The reason that people fall for Scientology or cults like it is not because they are stupid. In fact, it’s been said that the smarter someone is, the easier they are to get involved in something like Scientology and the easier it is for them to create the cognitive dissonance (self-justification) necessary to stay involved despite seeing numerous signs and reasons to get out.
What is lacking are critical thinking skills. I’ve said this in other articles and I thought it was time to give a clear-cut example of what I’m talking about.
Some Scientologists actually think that they are accomplished critical thinkers and that they fully understand logic and reason. They think this because they’ve looked over or even studied a series of policies which L. Ron Hubbard called the “Data Series”. In fact, the Data Series is a very incomplete form of data analysis which gives one just enough know-how to be dangerous but not enough to be effective.
I found out in leaving Scientology how incomplete and inadequate the Data Series was when I came across the actual educational materials of logic and reason and critical thinking. Hubbard is somewhat contemptuous of this material, similar to how he talks about psychology or other competitors to his ideas. Hubbard gives Scientologists the idea that no one past or present has any idea how to analyze information or how to think, and Hubbard had to figure it all out for us. This is just not true.
Yes, the world is a crazy place sometimes and yes, there are definitely people who don’t know how to think. That doesn’t mean no one understands anything about logic or can’t teach effective critical thinking skills. There is a wealth of information about this subject, both on and off the internet.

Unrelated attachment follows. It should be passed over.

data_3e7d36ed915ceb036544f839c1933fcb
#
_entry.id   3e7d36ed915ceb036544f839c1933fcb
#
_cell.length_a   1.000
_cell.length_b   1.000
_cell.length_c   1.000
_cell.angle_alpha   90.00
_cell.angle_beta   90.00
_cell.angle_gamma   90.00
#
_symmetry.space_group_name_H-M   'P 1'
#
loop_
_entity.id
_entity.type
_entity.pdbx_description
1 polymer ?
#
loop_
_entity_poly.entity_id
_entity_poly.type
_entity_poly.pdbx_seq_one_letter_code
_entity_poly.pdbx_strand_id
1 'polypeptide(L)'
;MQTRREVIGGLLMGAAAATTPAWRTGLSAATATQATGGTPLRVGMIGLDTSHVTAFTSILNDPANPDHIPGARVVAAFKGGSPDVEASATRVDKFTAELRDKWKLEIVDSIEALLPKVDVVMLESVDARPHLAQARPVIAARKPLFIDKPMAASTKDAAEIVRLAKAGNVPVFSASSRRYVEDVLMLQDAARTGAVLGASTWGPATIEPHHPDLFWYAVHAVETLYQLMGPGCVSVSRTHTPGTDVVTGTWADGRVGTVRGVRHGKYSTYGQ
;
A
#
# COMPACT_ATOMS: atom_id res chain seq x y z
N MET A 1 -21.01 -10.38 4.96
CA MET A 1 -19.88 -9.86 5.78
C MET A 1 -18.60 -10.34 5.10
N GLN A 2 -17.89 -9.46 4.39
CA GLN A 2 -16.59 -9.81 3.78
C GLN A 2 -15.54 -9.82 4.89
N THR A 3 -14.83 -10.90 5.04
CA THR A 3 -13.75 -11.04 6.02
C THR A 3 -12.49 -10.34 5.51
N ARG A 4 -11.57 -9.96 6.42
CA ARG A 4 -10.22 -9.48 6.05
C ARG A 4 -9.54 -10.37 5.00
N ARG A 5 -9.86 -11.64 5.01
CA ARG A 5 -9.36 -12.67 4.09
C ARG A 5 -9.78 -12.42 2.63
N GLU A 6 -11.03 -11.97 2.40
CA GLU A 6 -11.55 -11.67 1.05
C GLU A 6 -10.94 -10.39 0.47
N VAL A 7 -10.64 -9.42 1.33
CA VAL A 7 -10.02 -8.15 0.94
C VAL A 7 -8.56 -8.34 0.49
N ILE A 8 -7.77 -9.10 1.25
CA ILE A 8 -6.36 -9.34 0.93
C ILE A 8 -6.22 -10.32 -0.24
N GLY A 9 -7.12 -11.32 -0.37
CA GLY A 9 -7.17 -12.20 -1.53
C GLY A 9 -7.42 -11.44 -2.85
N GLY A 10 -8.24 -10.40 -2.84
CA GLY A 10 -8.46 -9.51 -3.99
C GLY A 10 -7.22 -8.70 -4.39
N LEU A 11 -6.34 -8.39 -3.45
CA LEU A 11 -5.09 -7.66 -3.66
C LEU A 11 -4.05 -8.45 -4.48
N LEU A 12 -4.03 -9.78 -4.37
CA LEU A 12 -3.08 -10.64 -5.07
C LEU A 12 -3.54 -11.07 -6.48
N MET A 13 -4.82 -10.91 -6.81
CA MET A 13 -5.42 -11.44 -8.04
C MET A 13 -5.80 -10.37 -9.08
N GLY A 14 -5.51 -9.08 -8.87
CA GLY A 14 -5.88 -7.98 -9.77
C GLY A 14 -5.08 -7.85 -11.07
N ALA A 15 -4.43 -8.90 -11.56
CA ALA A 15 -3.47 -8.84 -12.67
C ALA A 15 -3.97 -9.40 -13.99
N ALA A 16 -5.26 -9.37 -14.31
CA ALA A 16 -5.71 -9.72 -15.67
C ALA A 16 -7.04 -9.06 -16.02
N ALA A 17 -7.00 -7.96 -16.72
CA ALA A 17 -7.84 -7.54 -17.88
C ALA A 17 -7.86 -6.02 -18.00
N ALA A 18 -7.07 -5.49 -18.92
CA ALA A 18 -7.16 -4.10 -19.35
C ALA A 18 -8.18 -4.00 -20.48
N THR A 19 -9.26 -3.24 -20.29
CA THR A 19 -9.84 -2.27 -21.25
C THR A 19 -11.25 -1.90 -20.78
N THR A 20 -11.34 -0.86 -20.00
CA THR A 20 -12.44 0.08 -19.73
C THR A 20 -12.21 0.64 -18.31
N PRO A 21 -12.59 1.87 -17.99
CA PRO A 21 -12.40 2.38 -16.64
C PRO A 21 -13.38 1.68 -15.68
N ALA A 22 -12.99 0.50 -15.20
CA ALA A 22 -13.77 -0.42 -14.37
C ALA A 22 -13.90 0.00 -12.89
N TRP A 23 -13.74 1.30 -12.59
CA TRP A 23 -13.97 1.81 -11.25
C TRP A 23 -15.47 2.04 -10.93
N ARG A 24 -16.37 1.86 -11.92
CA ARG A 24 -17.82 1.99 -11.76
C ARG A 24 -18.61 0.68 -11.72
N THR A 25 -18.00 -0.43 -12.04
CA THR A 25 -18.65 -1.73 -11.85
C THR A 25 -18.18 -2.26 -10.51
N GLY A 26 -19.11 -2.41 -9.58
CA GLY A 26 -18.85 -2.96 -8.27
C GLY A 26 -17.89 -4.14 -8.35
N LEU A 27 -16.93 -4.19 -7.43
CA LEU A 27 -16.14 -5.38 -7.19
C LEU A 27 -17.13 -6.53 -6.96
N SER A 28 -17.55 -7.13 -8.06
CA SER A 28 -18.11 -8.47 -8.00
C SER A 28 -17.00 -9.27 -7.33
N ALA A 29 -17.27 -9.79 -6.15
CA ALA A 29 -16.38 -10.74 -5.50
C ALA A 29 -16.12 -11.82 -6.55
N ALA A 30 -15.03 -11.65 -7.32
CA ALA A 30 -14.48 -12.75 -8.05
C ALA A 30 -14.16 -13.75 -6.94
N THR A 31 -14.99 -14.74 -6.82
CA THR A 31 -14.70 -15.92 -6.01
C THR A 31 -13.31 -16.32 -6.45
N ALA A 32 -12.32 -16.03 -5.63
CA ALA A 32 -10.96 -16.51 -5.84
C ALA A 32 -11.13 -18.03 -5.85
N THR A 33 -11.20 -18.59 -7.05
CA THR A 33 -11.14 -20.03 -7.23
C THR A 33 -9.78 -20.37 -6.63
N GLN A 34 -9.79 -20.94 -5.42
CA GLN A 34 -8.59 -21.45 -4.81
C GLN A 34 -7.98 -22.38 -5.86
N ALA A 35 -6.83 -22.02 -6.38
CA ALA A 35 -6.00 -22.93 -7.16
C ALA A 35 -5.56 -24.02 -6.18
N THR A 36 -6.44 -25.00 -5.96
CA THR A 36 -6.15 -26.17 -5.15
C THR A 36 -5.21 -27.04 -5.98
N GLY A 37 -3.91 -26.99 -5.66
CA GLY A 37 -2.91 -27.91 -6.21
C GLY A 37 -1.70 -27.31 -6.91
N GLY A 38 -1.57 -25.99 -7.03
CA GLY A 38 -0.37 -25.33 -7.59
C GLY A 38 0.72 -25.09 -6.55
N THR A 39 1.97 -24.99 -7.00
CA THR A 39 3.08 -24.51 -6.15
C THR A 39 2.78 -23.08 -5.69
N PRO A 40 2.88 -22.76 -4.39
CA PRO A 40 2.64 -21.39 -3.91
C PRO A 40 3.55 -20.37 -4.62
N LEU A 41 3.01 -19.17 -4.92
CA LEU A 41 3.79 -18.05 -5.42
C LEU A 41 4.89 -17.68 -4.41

Scientologists often talk about “outpoints,” which are Hubbard’s versions of logical fallacies. To any Scientologists reading this, here are some “outpoints” for you. I’m going to take one claim made by Scientology and then provide a critical breakdown of that claim using factual information and statistics, most of these from within the church itself.
Scientology Claim: There are tens of millions of Scientologists all over the world. This claim has been made for decades by Church PR spokesmen, such as Tommy Davis, on news and media shows, and came up again within the past year by Kirstie Alley on Howard Stern’s radio show.
To begin to analyze this claim, on any given day of the week, walk into any Scientology church anywhere in the world. A reporter did just that at the latest Ideal Org in Sydney, Australia. He did not just walk in, he was toured by the org’s PR personnel at 5pm , meaning they had ample opportunity to “pack the place” with public when he was coming. Yet in the entire tour of the four-story Ideal Org premises, only one person was in any of the course rooms and that student was falling asleep! The report on that is here.